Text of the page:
St. Hilary now speaks of the distinction between the righteous, the sinner and the ungodly:
The source of this distinction lies in the following words: ‘For the Lord knoweth the way of the righteous, but the way of the ungodly shall perish.’ Sinners do not come near the counsel of the righteous for this reason, that the Lord knows the way of the righteous. Now He knows, not by an advance from ignorance to knowledge, but because He condescends to know. For there is no play of human emotions in God that He should know or not know anything. The blessed Apostle Paul declared how we were known of God when he said: ‘If any man among you is a prophet or spiritual, let him take knowledge of the things which I write unto you, that they are of the Lord: but if any man does not know, he is not known’ (1Cor 14:37-38).
The translation of St. Hilary that I have been using is from The Nicene and Post-Nicene Fathers edited by Philip Schaff in the 19th century. Thus, its use of English is a bit dated and its translation can also be a bit inaccurate. Such is the case with this last quotation by St. Hilary of 1 Corinthians 14:37-38. It is therefore good to look at the Greek original.
Specifically, I am interested in the three uses of the word know:
- In the first instance, the phrase let him take knowledge translates ἐπιγινωσκέτω which more accurately means let him recognize.
- In the second case, the phrase does not know translates ἀγνοεῖ which is more accurately translated as be ignorant.
- The same is true of the third case which uses the translation he is not known for ἀγνοεῖται which is more accurately translated as let him be ignorant.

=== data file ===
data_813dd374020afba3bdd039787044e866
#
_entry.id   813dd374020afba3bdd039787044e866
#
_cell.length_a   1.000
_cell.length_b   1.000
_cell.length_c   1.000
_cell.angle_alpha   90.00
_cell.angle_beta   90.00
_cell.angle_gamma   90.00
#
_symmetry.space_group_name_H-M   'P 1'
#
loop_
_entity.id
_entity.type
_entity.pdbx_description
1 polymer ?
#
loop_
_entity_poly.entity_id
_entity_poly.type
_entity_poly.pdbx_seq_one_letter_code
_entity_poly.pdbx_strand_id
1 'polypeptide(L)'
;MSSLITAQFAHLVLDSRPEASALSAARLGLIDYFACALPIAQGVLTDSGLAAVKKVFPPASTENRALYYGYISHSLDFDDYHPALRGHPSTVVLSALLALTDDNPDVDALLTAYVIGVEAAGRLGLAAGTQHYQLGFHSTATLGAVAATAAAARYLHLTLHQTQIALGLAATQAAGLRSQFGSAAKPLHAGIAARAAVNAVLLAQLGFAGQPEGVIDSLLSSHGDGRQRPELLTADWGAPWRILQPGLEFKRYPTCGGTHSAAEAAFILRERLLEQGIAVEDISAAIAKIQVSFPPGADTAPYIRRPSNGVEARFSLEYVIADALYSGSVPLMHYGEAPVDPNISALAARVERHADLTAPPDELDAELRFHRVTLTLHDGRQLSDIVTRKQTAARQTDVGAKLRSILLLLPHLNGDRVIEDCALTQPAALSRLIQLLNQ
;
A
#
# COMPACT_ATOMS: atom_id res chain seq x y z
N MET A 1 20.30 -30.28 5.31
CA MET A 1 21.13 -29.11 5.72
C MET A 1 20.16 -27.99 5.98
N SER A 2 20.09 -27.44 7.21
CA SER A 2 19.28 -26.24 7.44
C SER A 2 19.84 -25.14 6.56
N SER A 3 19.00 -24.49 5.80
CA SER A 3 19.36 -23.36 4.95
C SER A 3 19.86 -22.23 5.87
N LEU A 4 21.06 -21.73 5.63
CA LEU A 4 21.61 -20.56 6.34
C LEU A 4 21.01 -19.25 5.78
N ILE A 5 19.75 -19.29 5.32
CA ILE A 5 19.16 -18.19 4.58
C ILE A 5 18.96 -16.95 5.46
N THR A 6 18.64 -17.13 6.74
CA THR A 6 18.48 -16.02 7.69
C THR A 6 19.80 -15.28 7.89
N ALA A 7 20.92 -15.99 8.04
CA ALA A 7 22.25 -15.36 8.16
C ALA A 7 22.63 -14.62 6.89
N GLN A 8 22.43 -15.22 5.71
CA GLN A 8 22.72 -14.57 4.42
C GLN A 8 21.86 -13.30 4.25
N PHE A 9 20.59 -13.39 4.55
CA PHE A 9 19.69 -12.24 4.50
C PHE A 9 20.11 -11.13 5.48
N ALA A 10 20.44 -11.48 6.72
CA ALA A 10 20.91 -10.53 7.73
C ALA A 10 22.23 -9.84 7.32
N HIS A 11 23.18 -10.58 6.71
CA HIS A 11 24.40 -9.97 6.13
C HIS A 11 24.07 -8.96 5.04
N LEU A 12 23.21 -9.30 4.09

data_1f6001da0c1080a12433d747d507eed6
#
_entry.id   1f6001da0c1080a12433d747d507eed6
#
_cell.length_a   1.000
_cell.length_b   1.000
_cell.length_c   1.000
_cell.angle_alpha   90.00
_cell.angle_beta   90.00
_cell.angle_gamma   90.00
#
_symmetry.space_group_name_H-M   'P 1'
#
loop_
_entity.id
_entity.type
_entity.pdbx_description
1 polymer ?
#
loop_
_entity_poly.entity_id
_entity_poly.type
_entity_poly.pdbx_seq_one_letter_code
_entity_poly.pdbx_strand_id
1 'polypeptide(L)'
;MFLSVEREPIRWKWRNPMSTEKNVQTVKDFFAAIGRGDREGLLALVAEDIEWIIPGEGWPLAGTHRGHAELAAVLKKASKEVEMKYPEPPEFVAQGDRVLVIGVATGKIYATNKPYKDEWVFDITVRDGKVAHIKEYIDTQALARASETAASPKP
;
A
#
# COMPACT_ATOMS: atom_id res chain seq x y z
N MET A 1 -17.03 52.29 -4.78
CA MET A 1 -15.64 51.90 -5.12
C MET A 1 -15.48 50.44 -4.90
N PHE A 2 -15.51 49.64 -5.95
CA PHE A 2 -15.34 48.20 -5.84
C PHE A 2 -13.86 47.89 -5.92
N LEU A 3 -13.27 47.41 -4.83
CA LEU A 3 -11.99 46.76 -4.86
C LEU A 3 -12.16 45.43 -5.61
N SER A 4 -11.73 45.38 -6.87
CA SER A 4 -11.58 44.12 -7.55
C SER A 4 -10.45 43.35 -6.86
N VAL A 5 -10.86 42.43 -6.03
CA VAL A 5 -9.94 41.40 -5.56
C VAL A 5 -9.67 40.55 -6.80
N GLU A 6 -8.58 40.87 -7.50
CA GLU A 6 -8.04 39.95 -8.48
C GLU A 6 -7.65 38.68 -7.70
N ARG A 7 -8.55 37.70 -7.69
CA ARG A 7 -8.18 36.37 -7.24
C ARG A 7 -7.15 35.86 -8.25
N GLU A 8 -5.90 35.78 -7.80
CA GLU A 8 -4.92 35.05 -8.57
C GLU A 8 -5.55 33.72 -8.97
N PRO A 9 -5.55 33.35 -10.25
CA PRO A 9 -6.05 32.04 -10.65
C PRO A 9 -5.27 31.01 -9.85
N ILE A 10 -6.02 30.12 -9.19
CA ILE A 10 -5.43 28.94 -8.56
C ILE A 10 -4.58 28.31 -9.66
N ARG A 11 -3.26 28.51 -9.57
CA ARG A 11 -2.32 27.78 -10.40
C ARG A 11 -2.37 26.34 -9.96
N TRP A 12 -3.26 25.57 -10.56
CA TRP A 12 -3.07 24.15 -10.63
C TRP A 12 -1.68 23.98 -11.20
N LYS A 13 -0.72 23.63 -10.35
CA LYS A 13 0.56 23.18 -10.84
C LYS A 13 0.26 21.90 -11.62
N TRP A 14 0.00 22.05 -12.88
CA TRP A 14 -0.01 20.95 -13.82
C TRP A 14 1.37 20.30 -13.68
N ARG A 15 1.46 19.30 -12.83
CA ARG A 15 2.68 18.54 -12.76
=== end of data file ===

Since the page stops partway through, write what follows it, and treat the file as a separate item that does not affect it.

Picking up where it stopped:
All of these differ from the LXX Greek translation of the First Psalm which uses γινώσκει which is translated (the Lord) knows.
To be fair, the Greek word for knowledge (γνῶσις) is the root of all of these words. So, St. Hilary’s comparison is not as far fetched as it might at first appear. Thus, in translating all of this to English, Schaff et al. probably were interested in having a direct parallel between Psalm 1:6 and 1 Corinthians 14:37-38 rather than the indirect one used by St. Hilary because, whereas it works in Greek, it does not work at all in English.
For our purposes, however, using the more accurate understanding of the original Greek in 1 Corinthians is far more useful. To illustrate this, let us take a look at the parable of the sheep and the goats in Matthew 25, specifically verses 44-46:
Then they also will answer, ‘Lord, when did we see thee hungry or thirsty or a stranger or naked or sick or in prison, and did not minister to thee?’ Then he will answer them, ‘Truly, I say to you, as you did it not to one of the least of these, you did it not to me.’ And they will go away into eternal punishment, but the righteous into eternal life.
The goats are ignorant of the image and likeness of God within their fellow human beings (the hungry, the thirsty, the sick, the naked, the prisoner and the stranger) and therefore did not recognize Christ within them. Therefore, using the criteria of judgement that they have chosen — they refused to become knowledgable of God and therefore did not recognize Him — God will refuse to recognize them and they will go away to eternal punishment.
This, then, demonstrates St. Hilary’s comparison of Psalm 1:6 with 1 Corinthians 14:37-38. Sinners live in ignorance of God (do not know Him) because they love darkness instead of the light. Therefore, they do not recognize (know) the righteous and their counsel. In the end, God will not recognize them (know them) among the righteous and they will be judged.